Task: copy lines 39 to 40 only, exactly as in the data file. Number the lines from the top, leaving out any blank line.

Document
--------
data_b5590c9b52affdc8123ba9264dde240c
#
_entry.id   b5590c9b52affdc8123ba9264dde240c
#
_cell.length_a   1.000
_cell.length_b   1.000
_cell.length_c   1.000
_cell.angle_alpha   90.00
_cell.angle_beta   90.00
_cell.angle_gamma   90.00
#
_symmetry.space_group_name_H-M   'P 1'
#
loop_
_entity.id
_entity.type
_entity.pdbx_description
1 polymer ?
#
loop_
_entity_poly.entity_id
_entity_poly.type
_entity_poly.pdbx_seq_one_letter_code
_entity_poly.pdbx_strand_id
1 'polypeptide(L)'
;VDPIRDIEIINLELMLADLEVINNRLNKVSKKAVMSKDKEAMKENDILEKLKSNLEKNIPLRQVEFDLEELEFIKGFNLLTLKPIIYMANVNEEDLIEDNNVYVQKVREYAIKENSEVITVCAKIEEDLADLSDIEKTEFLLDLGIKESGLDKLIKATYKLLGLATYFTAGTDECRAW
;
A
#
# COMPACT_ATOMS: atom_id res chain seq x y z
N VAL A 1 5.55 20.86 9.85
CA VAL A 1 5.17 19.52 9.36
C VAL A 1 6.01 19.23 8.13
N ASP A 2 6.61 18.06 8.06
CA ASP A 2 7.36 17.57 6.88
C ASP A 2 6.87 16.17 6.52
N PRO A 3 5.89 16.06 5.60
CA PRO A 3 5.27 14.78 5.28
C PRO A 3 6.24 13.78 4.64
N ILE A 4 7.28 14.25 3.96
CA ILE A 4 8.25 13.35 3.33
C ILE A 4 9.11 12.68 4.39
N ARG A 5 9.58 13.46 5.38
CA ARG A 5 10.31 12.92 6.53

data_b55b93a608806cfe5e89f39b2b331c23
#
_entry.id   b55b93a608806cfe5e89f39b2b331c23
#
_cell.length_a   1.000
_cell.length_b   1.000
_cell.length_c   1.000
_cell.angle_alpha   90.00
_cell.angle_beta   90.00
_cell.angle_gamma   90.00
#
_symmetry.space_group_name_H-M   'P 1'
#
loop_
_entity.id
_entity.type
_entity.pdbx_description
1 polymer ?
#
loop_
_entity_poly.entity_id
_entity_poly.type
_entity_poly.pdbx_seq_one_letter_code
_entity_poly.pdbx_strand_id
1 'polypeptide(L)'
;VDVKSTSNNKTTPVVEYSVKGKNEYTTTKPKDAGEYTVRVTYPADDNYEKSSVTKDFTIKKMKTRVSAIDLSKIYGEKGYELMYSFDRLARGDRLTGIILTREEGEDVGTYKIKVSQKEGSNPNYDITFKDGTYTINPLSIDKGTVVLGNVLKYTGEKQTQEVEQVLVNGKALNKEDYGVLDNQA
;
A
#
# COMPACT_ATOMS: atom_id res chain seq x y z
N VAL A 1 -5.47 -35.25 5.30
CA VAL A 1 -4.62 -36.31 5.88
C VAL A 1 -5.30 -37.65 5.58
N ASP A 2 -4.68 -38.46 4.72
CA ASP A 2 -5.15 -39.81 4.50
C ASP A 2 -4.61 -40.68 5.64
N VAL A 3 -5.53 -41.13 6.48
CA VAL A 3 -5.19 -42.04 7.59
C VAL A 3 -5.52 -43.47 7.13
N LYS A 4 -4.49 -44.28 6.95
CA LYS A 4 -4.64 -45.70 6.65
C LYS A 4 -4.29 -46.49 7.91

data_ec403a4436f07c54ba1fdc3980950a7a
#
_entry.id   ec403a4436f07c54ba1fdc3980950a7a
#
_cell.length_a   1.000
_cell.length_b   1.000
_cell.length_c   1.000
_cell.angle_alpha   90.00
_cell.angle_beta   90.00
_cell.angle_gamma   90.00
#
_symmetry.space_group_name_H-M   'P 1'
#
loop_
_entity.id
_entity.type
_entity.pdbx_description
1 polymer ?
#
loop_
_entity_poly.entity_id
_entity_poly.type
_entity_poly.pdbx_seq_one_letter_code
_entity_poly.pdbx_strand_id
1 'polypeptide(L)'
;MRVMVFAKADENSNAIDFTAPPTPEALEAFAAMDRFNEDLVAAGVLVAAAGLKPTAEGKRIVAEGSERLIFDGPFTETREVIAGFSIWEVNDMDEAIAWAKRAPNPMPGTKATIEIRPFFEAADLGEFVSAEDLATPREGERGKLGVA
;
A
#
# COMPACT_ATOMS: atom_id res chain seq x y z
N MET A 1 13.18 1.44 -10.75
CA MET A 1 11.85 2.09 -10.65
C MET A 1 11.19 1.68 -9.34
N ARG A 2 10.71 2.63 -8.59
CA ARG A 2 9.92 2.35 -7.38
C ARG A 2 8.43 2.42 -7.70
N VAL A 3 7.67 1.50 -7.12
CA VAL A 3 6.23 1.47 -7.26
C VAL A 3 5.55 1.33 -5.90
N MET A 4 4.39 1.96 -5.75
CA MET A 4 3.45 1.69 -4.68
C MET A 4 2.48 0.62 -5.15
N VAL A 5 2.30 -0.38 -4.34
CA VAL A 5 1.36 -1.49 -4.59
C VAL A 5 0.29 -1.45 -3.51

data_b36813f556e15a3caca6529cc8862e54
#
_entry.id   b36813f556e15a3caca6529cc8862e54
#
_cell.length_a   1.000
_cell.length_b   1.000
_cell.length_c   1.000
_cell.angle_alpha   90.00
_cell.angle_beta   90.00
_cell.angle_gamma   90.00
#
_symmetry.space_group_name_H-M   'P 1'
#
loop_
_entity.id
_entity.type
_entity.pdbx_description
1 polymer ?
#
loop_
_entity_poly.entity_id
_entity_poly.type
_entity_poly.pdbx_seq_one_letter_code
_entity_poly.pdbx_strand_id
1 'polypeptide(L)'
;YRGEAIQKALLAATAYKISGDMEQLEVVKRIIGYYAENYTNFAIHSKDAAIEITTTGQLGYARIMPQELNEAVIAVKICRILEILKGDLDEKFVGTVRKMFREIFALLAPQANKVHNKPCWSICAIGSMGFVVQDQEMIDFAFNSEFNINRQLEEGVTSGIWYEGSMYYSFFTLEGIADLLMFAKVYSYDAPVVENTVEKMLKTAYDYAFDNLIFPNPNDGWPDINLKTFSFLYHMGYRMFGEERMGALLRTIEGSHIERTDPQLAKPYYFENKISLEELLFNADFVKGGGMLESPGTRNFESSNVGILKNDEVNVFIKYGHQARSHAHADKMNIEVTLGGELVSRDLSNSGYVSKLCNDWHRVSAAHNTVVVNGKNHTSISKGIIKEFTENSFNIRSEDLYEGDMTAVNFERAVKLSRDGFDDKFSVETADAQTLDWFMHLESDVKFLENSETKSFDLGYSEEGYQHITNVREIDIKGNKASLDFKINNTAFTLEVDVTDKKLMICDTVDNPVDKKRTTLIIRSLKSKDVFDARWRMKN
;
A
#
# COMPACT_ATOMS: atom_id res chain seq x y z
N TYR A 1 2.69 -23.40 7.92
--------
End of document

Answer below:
C PRO A 3 6.24 13.78 4.64
N ILE A 4 7.28 14.25 3.96